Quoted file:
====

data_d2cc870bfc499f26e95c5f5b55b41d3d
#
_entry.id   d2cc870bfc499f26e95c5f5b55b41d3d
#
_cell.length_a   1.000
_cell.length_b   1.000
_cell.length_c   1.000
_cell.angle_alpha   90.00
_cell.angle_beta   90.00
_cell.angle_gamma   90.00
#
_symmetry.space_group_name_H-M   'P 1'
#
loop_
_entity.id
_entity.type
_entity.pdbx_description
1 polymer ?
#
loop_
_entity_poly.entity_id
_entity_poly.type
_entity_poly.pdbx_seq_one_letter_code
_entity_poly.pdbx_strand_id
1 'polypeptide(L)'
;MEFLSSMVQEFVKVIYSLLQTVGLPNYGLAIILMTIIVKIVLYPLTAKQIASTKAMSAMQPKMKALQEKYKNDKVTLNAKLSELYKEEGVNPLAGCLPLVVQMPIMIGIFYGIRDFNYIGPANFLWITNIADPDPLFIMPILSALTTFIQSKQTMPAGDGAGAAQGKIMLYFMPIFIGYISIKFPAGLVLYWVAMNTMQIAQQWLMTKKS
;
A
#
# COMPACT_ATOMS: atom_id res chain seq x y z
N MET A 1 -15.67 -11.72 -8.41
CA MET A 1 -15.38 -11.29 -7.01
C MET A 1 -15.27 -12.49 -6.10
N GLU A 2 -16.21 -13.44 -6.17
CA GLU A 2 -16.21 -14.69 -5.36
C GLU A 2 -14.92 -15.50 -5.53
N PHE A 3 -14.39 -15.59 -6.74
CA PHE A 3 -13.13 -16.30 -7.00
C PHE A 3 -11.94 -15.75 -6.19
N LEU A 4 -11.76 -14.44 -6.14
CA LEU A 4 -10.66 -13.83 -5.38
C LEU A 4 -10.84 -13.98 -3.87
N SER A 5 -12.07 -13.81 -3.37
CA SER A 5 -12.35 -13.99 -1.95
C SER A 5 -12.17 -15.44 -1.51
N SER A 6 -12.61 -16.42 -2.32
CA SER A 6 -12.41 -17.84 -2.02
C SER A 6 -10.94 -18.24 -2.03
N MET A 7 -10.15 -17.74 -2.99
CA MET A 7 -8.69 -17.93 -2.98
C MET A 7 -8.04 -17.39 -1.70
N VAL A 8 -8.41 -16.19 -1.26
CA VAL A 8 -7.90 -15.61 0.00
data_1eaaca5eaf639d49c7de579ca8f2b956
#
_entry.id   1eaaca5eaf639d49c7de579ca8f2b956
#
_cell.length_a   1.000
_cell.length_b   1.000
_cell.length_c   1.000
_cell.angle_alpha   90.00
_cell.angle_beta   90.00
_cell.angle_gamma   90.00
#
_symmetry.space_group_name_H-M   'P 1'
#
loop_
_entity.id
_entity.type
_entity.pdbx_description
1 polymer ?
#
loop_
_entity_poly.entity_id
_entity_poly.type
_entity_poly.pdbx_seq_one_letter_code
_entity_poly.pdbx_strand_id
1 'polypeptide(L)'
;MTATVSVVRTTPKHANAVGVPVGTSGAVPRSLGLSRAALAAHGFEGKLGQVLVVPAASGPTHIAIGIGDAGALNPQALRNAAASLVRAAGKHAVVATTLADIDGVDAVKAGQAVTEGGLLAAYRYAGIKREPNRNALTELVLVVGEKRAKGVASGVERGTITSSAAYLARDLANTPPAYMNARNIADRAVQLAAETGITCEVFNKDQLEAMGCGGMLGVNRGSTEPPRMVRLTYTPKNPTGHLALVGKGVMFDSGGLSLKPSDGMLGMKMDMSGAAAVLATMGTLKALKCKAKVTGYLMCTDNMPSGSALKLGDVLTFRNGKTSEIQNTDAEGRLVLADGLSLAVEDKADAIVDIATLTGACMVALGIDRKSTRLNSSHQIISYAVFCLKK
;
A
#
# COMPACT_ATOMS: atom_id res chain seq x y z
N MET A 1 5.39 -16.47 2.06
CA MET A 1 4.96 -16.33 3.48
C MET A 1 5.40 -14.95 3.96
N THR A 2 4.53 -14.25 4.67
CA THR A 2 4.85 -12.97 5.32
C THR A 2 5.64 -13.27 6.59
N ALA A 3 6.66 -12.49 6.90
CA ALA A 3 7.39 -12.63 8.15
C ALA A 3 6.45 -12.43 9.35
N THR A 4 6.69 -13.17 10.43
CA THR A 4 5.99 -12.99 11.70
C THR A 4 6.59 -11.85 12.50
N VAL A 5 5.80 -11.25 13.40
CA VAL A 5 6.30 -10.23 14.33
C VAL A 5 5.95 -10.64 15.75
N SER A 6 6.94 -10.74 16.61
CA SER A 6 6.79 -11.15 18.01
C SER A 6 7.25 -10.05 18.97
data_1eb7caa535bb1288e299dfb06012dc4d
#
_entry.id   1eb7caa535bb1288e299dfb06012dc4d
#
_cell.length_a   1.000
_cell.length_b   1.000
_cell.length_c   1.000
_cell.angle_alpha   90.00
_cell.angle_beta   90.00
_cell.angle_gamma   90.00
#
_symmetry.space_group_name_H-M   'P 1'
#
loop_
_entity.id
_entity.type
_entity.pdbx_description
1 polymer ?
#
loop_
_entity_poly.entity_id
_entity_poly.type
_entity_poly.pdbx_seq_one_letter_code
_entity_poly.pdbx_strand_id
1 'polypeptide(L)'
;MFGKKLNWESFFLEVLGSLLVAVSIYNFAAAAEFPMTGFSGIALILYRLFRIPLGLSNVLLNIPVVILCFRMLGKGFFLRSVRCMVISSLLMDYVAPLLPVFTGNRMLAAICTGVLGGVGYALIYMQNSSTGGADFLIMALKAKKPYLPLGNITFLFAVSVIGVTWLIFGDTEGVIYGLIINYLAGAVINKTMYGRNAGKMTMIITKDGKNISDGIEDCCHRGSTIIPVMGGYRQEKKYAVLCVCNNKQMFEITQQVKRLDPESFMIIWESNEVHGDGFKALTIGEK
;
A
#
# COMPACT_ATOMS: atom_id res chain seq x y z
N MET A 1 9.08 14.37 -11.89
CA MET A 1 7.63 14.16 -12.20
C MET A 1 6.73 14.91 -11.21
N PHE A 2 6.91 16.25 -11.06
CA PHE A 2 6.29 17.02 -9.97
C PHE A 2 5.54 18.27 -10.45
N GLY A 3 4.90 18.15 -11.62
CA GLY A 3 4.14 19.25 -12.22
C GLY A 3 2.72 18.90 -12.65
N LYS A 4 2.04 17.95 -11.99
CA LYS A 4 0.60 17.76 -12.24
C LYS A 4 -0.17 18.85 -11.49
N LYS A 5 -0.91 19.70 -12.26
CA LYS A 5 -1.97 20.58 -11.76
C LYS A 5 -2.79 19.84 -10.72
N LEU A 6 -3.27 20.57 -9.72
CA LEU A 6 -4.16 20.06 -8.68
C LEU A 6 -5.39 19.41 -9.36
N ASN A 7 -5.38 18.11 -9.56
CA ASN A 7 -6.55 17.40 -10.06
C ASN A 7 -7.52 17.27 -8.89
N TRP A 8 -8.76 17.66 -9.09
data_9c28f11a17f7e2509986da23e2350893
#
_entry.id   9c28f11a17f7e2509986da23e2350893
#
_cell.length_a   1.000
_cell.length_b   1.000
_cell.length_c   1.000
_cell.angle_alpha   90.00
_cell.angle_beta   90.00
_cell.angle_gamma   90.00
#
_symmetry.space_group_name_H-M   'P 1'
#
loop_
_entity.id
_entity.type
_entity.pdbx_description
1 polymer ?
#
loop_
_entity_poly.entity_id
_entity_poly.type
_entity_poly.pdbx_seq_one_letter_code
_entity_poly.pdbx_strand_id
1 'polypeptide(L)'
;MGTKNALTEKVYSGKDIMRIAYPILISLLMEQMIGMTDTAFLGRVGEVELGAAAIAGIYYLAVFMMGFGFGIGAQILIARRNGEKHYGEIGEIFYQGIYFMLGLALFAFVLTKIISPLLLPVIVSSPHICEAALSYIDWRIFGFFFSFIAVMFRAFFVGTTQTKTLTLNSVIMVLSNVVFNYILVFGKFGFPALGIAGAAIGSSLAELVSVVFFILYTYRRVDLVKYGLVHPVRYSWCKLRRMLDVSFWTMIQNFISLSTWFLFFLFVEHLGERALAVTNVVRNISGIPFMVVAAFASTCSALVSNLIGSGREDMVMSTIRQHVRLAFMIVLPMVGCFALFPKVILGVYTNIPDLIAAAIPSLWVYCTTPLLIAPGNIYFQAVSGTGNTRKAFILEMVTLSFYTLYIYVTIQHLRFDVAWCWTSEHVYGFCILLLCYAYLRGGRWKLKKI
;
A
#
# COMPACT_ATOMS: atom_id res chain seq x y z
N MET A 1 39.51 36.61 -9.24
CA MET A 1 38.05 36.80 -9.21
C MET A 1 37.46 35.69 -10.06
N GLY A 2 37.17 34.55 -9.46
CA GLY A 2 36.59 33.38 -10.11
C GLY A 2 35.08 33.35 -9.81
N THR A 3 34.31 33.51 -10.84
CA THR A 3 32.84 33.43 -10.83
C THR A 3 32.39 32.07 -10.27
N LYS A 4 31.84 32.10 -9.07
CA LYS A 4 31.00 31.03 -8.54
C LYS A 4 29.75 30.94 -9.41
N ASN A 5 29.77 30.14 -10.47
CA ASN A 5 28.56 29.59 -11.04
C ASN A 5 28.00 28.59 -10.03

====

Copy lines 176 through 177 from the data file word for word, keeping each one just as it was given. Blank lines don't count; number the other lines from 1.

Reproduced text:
_entity_poly.pdbx_seq_one_letter_code
_entity_poly.pdbx_strand_id